Steph’s recent post on tummy-time mentions the increasing incidence of plagiocephaly – literally, a misshapen skull. One reason for the rise is certainly the increased numbers of babies sleeping on their back, which is recommended as being the safest way for babies to sleep, avoiding SIDS.
However, there are other causes of plagiocephaly, including craniosynostosis, which is caused by the premature fusion of sutures (joins) in the skull plates. This was our experience with our second born…
I wanted to share our experience on the off-chance it may be meaningful to another family. The incidence of craniosynostosis in Australia is about 1 in 2500 births. Our surgeon has told us that the majority of cases have no known cause (although some do have associated syndromes, our son did not), and that the fusion occurs during the second trimester of pregnancy. I should point out that I am a mum with no medical background.
We noticed the shape of our son’s head as being ‘different’ within hours of his birth. Initially, I was told it was swelling from moulding during labour; but basically, from the day he was born, he looked slightly asymmetrical. Not unattractive but just a bit skewed. Some days it was more pronounced than other days, and looking at photos, it always seemed more noticeable. He had one eye which looked more swollen/closed than the other, and as the months progressed, his face really started to contort to a C shape. I have been told that you will see it a lot more clearly in a mirror or in photos.
Over the first 6 months of his life, I asked questions of my midwife, saw a cranial osteopath, and spoke to other parents. It wasn’t until he was 6 months old and three people commented on his noggin within a week that I really pushed my GP for a paediatricians referral. I waited a couple of weeks for a paeds appointment and I went to see them when my son was 6 1/2 months old, had plain x-rays taken that day, and within two days he was diagnosed with cranio. Until then, I had only read about positional plagio, and hadn’t realised there was a difference. We went to see the Australian Cranio Facial Unit within 2 weeks, had CT scans and some other assessment, and had surgery in September. Everything moved pretty quickly after the diagnosis.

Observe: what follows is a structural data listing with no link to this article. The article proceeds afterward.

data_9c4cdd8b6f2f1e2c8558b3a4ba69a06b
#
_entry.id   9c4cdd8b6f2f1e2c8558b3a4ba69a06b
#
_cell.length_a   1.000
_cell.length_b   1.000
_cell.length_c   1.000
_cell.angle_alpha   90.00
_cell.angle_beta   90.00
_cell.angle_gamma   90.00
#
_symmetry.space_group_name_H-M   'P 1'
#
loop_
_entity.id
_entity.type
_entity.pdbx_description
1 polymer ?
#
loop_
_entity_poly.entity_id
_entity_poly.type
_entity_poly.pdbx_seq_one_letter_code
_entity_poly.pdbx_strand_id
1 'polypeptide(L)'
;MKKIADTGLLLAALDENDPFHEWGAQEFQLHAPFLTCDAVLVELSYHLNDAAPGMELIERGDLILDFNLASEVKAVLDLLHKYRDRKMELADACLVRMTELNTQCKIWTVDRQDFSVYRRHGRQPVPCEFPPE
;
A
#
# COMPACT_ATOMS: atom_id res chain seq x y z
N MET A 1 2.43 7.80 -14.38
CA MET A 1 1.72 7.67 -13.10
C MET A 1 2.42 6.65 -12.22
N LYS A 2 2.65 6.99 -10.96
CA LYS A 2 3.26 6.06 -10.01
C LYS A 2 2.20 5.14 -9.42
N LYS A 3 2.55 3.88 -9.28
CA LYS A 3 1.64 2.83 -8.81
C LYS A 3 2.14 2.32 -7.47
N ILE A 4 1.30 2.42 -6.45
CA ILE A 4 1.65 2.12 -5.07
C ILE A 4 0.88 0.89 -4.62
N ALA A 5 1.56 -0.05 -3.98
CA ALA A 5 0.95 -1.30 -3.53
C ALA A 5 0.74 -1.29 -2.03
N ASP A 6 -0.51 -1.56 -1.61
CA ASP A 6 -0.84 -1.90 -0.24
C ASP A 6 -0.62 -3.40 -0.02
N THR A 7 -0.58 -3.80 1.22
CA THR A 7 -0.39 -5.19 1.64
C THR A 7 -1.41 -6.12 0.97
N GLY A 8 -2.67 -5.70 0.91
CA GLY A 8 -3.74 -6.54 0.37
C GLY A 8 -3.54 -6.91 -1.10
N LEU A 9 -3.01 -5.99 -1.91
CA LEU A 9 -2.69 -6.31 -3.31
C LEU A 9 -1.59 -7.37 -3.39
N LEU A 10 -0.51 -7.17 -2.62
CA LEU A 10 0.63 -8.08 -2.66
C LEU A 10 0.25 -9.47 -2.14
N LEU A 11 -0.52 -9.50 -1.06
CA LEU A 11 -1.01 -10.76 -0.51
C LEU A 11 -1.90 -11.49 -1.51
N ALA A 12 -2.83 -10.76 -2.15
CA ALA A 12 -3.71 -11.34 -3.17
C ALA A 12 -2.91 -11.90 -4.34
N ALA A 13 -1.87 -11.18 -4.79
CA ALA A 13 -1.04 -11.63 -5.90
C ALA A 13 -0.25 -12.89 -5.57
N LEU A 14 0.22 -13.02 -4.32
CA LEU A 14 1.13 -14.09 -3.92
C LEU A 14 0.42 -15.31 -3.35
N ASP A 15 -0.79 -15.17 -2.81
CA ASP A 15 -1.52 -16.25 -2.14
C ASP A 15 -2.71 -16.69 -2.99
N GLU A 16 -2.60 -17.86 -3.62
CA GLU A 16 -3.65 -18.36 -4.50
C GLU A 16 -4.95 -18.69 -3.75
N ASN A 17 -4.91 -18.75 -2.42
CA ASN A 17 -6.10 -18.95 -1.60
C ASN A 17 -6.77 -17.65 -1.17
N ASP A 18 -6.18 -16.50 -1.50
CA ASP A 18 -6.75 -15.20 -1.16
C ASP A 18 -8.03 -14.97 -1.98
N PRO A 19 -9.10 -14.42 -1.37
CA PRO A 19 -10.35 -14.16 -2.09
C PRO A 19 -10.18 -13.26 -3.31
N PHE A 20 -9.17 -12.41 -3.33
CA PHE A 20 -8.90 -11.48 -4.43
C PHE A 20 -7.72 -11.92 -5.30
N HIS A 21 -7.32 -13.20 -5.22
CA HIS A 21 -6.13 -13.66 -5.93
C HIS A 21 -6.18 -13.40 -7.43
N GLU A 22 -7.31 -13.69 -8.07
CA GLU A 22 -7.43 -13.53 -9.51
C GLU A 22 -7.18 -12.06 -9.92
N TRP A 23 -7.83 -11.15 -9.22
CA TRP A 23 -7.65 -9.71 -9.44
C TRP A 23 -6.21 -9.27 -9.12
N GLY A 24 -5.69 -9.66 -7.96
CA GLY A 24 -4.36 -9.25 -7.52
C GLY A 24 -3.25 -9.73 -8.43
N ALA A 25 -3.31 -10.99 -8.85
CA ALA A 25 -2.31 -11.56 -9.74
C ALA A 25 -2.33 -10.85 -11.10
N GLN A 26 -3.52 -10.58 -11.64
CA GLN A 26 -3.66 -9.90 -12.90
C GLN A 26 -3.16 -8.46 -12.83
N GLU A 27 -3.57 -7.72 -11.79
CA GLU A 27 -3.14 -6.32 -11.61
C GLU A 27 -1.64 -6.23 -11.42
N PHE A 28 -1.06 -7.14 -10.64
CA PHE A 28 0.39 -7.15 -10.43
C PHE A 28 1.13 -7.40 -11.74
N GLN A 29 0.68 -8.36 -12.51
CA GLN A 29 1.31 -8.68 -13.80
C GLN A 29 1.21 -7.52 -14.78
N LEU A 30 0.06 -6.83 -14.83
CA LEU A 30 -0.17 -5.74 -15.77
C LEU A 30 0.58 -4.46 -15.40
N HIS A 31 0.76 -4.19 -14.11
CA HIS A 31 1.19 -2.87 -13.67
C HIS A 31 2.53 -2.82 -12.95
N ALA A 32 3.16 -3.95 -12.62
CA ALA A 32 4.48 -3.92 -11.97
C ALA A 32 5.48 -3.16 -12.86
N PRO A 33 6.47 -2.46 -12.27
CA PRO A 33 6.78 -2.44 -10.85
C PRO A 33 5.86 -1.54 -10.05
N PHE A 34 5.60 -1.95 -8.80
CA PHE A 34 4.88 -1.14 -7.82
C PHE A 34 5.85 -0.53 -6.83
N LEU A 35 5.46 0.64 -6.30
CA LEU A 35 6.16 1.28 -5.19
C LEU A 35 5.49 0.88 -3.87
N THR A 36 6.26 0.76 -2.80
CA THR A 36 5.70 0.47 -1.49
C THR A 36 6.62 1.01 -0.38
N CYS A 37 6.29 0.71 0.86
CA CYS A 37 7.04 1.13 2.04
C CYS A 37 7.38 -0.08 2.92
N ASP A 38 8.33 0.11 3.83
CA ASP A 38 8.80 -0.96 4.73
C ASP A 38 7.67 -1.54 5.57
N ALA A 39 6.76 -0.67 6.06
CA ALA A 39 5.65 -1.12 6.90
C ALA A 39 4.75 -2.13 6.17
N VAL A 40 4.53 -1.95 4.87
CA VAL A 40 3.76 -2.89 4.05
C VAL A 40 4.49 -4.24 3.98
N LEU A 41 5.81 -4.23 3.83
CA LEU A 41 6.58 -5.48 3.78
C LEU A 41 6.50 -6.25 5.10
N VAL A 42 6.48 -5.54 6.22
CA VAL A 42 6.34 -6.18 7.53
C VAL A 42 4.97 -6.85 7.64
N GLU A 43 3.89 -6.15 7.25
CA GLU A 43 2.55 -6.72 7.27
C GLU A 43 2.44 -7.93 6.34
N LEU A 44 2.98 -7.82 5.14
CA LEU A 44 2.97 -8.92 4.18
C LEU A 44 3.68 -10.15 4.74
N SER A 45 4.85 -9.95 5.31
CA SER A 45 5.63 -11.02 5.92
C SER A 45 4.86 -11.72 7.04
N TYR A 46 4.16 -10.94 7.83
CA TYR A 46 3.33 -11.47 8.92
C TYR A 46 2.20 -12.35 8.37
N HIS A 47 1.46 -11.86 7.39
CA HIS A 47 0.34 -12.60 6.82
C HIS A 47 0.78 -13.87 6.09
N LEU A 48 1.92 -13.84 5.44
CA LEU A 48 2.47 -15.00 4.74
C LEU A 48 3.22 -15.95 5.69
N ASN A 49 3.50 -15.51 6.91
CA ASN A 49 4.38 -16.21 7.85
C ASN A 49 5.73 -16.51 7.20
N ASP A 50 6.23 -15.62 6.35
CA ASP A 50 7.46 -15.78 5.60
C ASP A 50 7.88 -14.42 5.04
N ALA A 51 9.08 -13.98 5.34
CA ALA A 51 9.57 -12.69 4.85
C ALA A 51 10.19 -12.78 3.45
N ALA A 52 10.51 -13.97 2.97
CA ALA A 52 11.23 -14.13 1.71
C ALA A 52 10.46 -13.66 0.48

Positional plagiocephaly (caused by sleeping in one spot etc) is different to craniosynostosis, and its treatment is different. Craniosynostosis is treated surgically. My son had unilateral coronal cranio; he had cranial vault remodelling (CVR) in September 2006. As at March 2009, he is 38 months old, 28 months post surgery, healthy, strong and attractive, with a scar mostly hidden by his hair.
I’m not an expert, but if you have any concerns about the shape of your child’s head, I would recommend getting a referral to a paediatrician. My GP did not think there was a problem with my son, and no one else ever picked up on it either. My son was almost 7 months old when diagnosed, which is considered pretty late (very late?) – it is certainly better if it is picked up earlier. If you feel there’s a problem, don’t stop looking for answers until you are satisfied.
I would be happy for you to contact me – leave a message below! – if you’re facing a cranio diagnosis.
Of course, a post about baby wearing while in the hospital is sure to follow. As are posts about baby wearing in a new city; while travelling to and from interstate medical appointments; while doing laundry in short-term accommodation… you name it, a medical condition can make a difference to where you’re carrying your baby geographically, but you always wear your baby in exactly the same place: close to someone who loves him.
Have you faced a diagnosis of either plagiocephaly or craniosynostosis? Were you aware of the difference? Do you need to connect with someone who’s faced this diagnosis? Do you know someone else who does? Leave a comment. You’re not alone!